Archive for September, 2014

Birthday Villa Winery
September 25, 2014

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Birthday Villa Winery was one of the open gardens I visited on Sunday, the 7th of September during the Kyneton Daffodil and Arts Festival.

The garden circles the 1870s verandahed, brick house.

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 It is a daffodil festival so daffodils you will have –

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– and blossom flowering in the orchard.

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The vineyard at the front of the property overlooks the old Calder Highway leading into the township of Malmsbury.

 

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 The vineyards at the rear of the property give impressive views of the Malmsbury viaduct and old blue stone buildings at the Malmsbury station.

The viaduct was built in the early 1860s as part of  the construction of the first railway from Melbourne to the Murray River.

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The produce of the vines.

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Volcano Chasing
September 20, 2014

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 This collage was inspired by the excursion to view some of the local extinct volcanoes. It is a work of the imagination and was fun to make.

As  part of the Newstead ‘Words in Winter Celebration’ held during August, I joined an eager band of explorers to learn more about the volcanic history of our region.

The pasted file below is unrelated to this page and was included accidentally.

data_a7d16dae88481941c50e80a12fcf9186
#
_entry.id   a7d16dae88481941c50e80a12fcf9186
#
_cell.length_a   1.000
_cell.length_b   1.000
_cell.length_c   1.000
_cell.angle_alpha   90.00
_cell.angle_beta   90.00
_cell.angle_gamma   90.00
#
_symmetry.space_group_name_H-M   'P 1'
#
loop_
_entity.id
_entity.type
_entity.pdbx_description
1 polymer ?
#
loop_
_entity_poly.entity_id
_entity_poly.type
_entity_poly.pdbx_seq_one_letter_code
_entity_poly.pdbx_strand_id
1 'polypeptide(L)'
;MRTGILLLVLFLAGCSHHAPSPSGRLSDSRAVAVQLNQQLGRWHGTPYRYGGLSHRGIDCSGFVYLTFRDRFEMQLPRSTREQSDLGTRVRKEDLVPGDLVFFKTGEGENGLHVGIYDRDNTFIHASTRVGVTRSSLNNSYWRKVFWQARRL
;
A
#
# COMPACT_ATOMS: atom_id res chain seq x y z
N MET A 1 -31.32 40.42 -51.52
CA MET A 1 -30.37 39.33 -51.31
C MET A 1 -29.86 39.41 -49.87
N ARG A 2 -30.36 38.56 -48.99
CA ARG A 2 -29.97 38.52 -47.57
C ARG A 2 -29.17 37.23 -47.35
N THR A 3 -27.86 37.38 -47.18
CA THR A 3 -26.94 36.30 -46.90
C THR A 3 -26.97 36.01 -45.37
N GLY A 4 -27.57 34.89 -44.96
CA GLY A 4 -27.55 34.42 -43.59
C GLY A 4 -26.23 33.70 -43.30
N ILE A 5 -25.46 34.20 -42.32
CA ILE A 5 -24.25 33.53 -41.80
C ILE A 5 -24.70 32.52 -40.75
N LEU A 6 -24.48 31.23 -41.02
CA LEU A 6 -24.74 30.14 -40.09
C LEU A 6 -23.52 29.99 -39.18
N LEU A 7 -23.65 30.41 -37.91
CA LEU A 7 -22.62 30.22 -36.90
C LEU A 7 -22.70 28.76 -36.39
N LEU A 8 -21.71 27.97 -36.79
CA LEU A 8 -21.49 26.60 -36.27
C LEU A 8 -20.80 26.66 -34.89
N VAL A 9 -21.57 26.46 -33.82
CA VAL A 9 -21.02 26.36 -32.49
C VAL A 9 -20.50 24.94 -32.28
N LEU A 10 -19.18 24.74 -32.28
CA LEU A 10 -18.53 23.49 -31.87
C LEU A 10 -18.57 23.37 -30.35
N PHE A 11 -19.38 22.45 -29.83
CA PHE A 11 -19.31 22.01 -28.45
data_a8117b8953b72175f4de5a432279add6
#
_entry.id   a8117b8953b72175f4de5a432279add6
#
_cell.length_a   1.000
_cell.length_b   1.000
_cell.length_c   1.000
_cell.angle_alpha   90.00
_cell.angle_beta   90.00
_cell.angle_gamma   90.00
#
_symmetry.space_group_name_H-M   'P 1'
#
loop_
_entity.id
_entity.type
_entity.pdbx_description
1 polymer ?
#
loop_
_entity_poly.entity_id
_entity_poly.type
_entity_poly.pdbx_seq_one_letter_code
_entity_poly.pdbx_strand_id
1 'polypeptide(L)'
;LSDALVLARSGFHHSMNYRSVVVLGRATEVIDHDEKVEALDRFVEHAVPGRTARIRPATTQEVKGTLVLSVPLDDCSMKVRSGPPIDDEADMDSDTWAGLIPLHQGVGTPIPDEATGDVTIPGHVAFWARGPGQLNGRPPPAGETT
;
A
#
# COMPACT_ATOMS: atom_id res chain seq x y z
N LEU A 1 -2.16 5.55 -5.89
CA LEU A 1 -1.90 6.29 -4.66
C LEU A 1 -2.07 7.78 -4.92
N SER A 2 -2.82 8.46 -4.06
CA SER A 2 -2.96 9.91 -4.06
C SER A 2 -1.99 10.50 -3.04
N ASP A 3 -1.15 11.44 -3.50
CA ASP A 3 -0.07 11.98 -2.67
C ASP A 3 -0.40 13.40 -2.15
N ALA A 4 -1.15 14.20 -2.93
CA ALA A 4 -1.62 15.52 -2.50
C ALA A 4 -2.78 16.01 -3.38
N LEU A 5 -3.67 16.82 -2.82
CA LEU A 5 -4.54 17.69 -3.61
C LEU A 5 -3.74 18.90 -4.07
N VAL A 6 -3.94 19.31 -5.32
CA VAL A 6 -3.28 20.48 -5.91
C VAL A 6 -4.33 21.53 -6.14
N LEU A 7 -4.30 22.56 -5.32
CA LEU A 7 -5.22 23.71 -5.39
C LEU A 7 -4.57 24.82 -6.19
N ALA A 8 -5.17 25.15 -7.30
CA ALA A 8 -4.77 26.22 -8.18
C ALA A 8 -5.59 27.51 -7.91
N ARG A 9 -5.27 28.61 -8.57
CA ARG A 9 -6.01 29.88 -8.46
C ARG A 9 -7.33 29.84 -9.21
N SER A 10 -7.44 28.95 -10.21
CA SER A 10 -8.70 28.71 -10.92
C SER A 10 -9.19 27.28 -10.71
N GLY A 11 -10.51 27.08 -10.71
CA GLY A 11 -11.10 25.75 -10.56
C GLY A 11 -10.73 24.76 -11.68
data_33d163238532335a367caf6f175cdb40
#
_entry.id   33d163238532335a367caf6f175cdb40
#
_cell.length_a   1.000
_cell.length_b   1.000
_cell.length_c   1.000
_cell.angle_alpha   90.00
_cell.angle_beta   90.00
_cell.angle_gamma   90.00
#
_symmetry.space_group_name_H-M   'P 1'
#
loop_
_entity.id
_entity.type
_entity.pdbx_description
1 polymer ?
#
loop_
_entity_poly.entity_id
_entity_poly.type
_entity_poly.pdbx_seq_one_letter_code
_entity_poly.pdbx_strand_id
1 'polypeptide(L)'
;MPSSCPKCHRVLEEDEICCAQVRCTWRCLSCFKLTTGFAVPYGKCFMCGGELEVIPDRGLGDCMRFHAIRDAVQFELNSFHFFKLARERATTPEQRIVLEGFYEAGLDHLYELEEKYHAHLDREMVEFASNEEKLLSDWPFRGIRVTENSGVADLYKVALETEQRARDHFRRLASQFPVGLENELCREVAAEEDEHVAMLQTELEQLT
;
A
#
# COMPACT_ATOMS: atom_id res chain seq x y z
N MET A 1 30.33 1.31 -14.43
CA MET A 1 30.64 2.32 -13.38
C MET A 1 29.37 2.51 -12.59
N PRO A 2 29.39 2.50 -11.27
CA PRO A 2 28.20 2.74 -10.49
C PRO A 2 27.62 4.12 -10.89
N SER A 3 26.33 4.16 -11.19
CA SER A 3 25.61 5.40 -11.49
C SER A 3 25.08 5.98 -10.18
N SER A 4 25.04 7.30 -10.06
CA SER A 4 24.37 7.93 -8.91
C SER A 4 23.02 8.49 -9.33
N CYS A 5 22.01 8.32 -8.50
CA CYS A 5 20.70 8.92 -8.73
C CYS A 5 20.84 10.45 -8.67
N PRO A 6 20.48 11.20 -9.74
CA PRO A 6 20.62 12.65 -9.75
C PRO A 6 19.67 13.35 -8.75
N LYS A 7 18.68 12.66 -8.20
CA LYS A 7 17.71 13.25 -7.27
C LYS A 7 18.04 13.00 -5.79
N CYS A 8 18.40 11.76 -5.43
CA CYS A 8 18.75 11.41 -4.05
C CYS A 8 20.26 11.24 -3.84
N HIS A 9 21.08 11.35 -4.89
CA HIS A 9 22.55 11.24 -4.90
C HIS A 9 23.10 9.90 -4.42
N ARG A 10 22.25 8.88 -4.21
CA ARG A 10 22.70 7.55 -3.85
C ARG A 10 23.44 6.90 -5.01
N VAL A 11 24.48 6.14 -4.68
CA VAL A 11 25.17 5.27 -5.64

With the guidance of seismologist, Gary Gibson, we learnt about the Muckleford Fault which accounts for the earthquakes in the region, the interplate volcanoes which dot the area between Campbell Town and Smeaton and the local deep lead mines.

The volcanoes which were the objects of our attention were active millions of years before the existence of modern human beings. Mt. Franklin, near Daylesford, is a mere pup at around 10,000 years old. It erupted within the memory of modern human beings with local indigenous people having an oral history of sisters hurling rocks at each other.

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The open air learning centre

DSCN2980Gary Gibson – tutor, guide and enthusiastic volcano chaser

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Gazing across the paddocks

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There ‘s one –

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And there’s another. These green, cloud patterned hills are the volcanoes of ages past.

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This being central Victoria, there had to be gold mines somewhere. Those pesky volcanoes spewed out lava which flowed across the gold bearing valleys which meant deep shafts had to be dug through the layer of basalt to reach the riches below. Great hills of spoil dot the landscape marking the sites of the now abandoned mines.

Buda – Historic House and Garden in Castlemaine
September 14, 2014